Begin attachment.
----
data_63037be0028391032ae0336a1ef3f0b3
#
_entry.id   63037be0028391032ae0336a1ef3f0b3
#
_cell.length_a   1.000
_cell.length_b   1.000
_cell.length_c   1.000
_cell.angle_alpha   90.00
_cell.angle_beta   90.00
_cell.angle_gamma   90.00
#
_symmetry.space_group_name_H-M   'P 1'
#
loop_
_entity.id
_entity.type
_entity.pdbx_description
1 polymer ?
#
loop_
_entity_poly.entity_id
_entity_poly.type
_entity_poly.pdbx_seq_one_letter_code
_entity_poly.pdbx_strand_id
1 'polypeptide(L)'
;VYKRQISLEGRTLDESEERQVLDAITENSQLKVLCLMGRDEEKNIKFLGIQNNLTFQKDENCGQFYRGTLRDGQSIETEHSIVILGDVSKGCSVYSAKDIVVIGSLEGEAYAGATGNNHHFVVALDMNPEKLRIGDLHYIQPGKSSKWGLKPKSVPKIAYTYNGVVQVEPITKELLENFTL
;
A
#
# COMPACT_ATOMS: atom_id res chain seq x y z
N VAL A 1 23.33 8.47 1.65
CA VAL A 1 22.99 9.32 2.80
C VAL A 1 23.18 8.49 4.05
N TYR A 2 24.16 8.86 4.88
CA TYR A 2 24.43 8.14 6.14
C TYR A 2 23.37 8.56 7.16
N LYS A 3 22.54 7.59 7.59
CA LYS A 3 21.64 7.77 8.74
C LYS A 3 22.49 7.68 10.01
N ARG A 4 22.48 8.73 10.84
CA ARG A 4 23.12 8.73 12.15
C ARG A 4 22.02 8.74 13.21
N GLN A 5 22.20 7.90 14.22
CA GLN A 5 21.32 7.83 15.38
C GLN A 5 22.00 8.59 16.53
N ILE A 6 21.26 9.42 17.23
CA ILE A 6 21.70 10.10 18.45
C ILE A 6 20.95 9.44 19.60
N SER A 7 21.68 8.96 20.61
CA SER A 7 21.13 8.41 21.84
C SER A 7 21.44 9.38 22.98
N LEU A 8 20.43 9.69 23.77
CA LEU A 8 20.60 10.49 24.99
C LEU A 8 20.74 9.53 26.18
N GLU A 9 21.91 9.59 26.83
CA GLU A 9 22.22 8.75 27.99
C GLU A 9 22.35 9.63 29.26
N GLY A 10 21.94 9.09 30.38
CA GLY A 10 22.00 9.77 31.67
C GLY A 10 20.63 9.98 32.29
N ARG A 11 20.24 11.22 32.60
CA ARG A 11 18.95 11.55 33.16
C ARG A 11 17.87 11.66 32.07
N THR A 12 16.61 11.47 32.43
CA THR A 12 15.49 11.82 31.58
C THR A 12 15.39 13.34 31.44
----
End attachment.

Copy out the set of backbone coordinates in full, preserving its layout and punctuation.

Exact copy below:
data_63037be0028391032ae0336a1ef3f0b3
#
_entry.id   63037be0028391032ae0336a1ef3f0b3
#
_cell.length_a   1.000
_cell.length_b   1.000
_cell.length_c   1.000
_cell.angle_alpha   90.00
_cell.angle_beta   90.00
_cell.angle_gamma   90.00
#
_symmetry.space_group_name_H-M   'P 1'
#
loop_
_entity.id
_entity.type
_entity.pdbx_description
1 polymer ?
#
loop_
_entity_poly.entity_id
_entity_poly.type
_entity_poly.pdbx_seq_one_letter_code
_entity_poly.pdbx_strand_id
1 'polypeptide(L)'
;VYKRQISLEGRTLDESEERQVLDAITENSQLKVLCLMGRDEEKNIKFLGIQNNLTFQKDENCGQFYRGTLRDGQSIETEHSIVILGDVSKGCSVYSAKDIVVIGSLEGEAYAGATGNNHHFVVALDMNPEKLRIGDLHYIQPGKSSKWGLKPKSVPKIAYTYNGVVQVEPITKELLENFTL
;
A
#
# COMPACT_ATOMS: atom_id res chain seq x y z
N VAL A 1 23.33 8.47 1.65
CA VAL A 1 22.99 9.32 2.80
C VAL A 1 23.18 8.49 4.05
N TYR A 2 24.16 8.86 4.88
CA TYR A 2 24.43 8.14 6.14
C TYR A 2 23.37 8.56 7.16
N LYS A 3 22.54 7.59 7.59
CA LYS A 3 21.64 7.77 8.74
C LYS A 3 22.49 7.68 10.01
N ARG A 4 22.48 8.73 10.84
CA ARG A 4 23.12 8.73 12.15
C ARG A 4 22.02 8.74 13.21
N GLN A 5 22.20 7.90 14.22
CA GLN A 5 21.32 7.83 15.38
C GLN A 5 22.00 8.59 16.53
N ILE A 6 21.26 9.42 17.23
CA ILE A 6 21.70 10.10 18.45
C ILE A 6 20.95 9.44 19.60
N SER A 7 21.68 8.96 20.61
CA SER A 7 21.13 8.41 21.84
C SER A 7 21.44 9.38 22.98
N LEU A 8 20.43 9.69 23.77
CA LEU A 8 20.60 10.49 24.99
C LEU A 8 20.74 9.53 26.18
N GLU A 9 21.91 9.59 26.83
CA GLU A 9 22.22 8.75 27.99
C GLU A 9 22.35 9.63 29.26
N GLY A 10 21.94 9.09 30.38
CA GLY A 10 22.00 9.77 31.67
C GLY A 10 20.63 9.98 32.29
N ARG A 11 20.24 11.22 32.60
CA ARG A 11 18.95 11.55 33.16
C ARG A 11 17.87 11.66 32.07
N THR A 12 16.61 11.47 32.43
CA THR A 12 15.49 11.82 31.58
C THR A 12 15.39 13.34 31.44